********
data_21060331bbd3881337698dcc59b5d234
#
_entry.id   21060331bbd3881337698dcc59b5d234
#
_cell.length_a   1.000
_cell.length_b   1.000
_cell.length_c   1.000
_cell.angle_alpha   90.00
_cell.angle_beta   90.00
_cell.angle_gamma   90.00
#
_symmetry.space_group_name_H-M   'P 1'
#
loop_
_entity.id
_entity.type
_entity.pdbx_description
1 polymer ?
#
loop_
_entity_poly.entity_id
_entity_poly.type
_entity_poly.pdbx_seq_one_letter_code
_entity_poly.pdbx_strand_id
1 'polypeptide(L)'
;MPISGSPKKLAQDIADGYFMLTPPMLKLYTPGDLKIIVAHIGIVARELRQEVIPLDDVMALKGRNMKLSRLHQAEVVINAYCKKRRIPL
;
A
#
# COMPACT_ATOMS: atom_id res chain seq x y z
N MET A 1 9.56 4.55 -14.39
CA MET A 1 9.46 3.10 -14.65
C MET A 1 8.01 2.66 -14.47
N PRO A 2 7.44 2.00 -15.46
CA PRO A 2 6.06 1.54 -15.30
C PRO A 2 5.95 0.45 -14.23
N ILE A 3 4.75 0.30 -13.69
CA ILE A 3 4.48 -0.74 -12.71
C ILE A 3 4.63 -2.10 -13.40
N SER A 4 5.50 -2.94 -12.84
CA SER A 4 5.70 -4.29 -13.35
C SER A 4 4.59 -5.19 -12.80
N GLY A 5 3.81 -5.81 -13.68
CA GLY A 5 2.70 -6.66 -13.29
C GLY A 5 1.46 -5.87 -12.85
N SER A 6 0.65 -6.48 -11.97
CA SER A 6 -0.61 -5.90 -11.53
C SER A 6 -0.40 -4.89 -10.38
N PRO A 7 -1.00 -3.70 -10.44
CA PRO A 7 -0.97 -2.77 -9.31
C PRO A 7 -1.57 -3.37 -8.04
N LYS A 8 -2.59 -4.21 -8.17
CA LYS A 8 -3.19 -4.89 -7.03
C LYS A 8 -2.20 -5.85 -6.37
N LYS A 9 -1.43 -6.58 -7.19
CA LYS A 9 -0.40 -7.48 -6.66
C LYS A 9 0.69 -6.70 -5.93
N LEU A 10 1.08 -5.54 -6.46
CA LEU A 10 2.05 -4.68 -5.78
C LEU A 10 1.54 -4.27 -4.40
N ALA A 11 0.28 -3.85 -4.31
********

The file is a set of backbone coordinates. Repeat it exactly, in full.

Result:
data_21060331bbd3881337698dcc59b5d234
#
_entry.id   21060331bbd3881337698dcc59b5d234
#
_cell.length_a   1.000
_cell.length_b   1.000
_cell.length_c   1.000
_cell.angle_alpha   90.00
_cell.angle_beta   90.00
_cell.angle_gamma   90.00
#
_symmetry.space_group_name_H-M   'P 1'
#
loop_
_entity.id
_entity.type
_entity.pdbx_description
1 polymer ?
#
loop_
_entity_poly.entity_id
_entity_poly.type
_entity_poly.pdbx_seq_one_letter_code
_entity_poly.pdbx_strand_id
1 'polypeptide(L)'
;MPISGSPKKLAQDIADGYFMLTPPMLKLYTPGDLKIIVAHIGIVARELRQEVIPLDDVMALKGRNMKLSRLHQAEVVINAYCKKRRIPL
;
A
#
# COMPACT_ATOMS: atom_id res chain seq x y z
N MET A 1 9.56 4.55 -14.39
CA MET A 1 9.46 3.10 -14.65
C MET A 1 8.01 2.66 -14.47
N PRO A 2 7.44 2.00 -15.46
CA PRO A 2 6.06 1.54 -15.30
C PRO A 2 5.95 0.45 -14.23
N ILE A 3 4.75 0.30 -13.69
CA ILE A 3 4.48 -0.74 -12.71
C ILE A 3 4.63 -2.10 -13.40
N SER A 4 5.50 -2.94 -12.84
CA SER A 4 5.70 -4.29 -13.35
C SER A 4 4.59 -5.19 -12.80
N GLY A 5 3.81 -5.81 -13.68
CA GLY A 5 2.70 -6.66 -13.29
C GLY A 5 1.46 -5.87 -12.85
N SER A 6 0.65 -6.48 -11.97
CA SER A 6 -0.61 -5.90 -11.53
C SER A 6 -0.40 -4.89 -10.38
N PRO A 7 -1.00 -3.70 -10.44
CA PRO A 7 -0.97 -2.77 -9.31
C PRO A 7 -1.57 -3.37 -8.04
N LYS A 8 -2.59 -4.21 -8.17
CA LYS A 8 -3.19 -4.89 -7.03
C LYS A 8 -2.20 -5.85 -6.37
N LYS A 9 -1.43 -6.58 -7.19
CA LYS A 9 -0.40 -7.48 -6.66
C LYS A 9 0.69 -6.70 -5.93
N LEU A 10 1.08 -5.54 -6.46
CA LEU A 10 2.05 -4.68 -5.78
C LEU A 10 1.54 -4.27 -4.40
N ALA A 11 0.28 -3.85 -4.31